{ "Agree":"1","Funny":"1","Insightful":"1","Disagree":"-1","Offensive":"-1","Troll":"-1" }
  • Yes but...
    Spanky
    But I can find two-fold situations where people in management abuse their power and positions throughout the federal agencies. Oh! poor poor you that you HAVE to do your job! If you have a non-performer, you better document it, BACK IT UP with real situations and proven incidents, not just your opinion. Then you BETTER provide the time, space, tools and training to allow that employee a chance to improve... and stop kicking employees further down. Not everyone can be a supervisor or manager. If the employee STILL is a non-performer, FIRE THEM. They can complain and file EEO or MSPB actions all they want. If YOU done your job PROPERLY... you don't have anything to worry about. The agency's attorney will do the rest. You whining supervisors and managers who THINK you know it all make the whole system worse. Learn the GS system before you critisize it and demand something else...
    { "Agree":"1","Funny":"1","Insightful":"1","Disagree":"-1","Offensive":"-1","Troll":"-1" }
  • Yes but...
    FEDup2
    Oh Spanky, I wish I had the ability to promote you to a supervisor or manager and give you a few non performers and see how you respond after that. The bottom line is, it is not this difficult to remove a non performer outside of government and it shouldn't be this difficult within the government. If an employee is a non performer for me, and you and the next manager they have, there is an obvious problem, don't you think? Why does the viscious cycle have to continue. Our goal is not to kick employees down but to stop wasting time on those that will never turn around because they're just in it for the paycheck allowing managers to have more time for those deserving of their time and acknowledge those of you who do your job PROPERLY.
    { "Agree":"1","Funny":"1","Insightful":"1","Disagree":"-1","Offensive":"-1","Troll":"-1" }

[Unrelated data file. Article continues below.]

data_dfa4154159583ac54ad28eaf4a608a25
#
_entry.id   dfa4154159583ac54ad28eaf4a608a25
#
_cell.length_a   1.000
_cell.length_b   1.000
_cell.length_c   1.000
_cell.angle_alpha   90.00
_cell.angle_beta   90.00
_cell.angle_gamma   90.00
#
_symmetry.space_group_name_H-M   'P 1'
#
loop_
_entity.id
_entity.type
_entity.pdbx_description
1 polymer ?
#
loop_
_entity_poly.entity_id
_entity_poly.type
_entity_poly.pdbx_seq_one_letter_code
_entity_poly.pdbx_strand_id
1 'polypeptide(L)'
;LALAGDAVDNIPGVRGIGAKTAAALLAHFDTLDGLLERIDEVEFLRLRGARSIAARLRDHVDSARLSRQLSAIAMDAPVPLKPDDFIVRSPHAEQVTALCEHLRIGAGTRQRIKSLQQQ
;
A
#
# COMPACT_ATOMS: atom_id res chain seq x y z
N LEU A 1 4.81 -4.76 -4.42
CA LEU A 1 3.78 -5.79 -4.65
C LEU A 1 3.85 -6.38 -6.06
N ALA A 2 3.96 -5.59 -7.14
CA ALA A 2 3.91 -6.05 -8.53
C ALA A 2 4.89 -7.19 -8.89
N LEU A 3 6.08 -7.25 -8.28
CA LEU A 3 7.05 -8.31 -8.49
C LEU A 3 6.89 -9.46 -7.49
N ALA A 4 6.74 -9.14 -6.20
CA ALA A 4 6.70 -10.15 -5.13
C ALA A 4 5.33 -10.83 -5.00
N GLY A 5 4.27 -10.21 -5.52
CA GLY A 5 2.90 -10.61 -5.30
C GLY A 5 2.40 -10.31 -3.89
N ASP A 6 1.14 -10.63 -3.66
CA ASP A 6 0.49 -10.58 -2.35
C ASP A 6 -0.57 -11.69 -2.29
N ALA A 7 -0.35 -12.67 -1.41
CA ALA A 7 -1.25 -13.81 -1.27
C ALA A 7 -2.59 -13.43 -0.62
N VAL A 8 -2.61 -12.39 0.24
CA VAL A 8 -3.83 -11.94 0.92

• Thumbs UP!!
    FEDup2
    I agree with you AFed with regard to the paperwork and arbitration but, the paperwork is done by frontline management....and beleive me, they are not timid. Issues arise as it goes up the chain of command. It is so true that it takes a long time to get rid of a problem employee and front line managers do feel like they're beating a dead horse because after all is said and done, either the issue gets dropped, the employee moves on to another area where the viscious cycle continues. I've seen employees bounce around year after year before they finally hit bottom. Such a waste of resources.
    { "Agree":"1","Funny":"1","Insightful":"1","Disagree":"-1","Offensive":"-1","Troll":"-1" }
  • Finally!
    judycee4
    I am not a manager but I agree with FEDup2. The last decade has been a push to hire only "the best and the brightest" and we have a good cultural diversity. I would say the average age of most new hires is 29. I think many were attracted to the agency because Federal jobs have been the only game in town in this economy. Many of them have MBA degrees and were on the fast track to hiring on with the private sector. They were hired at the GS-07 to GS-09 entry level and hit a promotional ceiling at the GS-09 and GS-11 within a few years. I was actually in a training session with them when they were told they could be GS-12's, 13's and 14's in a few years. No wonder they are disillusioned. Many are good workers but don't plan to be career employees, so there is no incentive to go above and beyond. That makes for a challenge for a manager to inspire them or rate them. They definitely would have benefited to promote from within the ranks of seasoned, experienced employees they already have. Now we are condsidered "too old". I think within the next 5 years the agency will lose most of it's CSRS employees, and all that knowledge. I will have 41 years in this year and it took me 36 years to get a GS-09. That's because there has been always been some type of "select target" group and managers who want to promote their best people really don't have much say.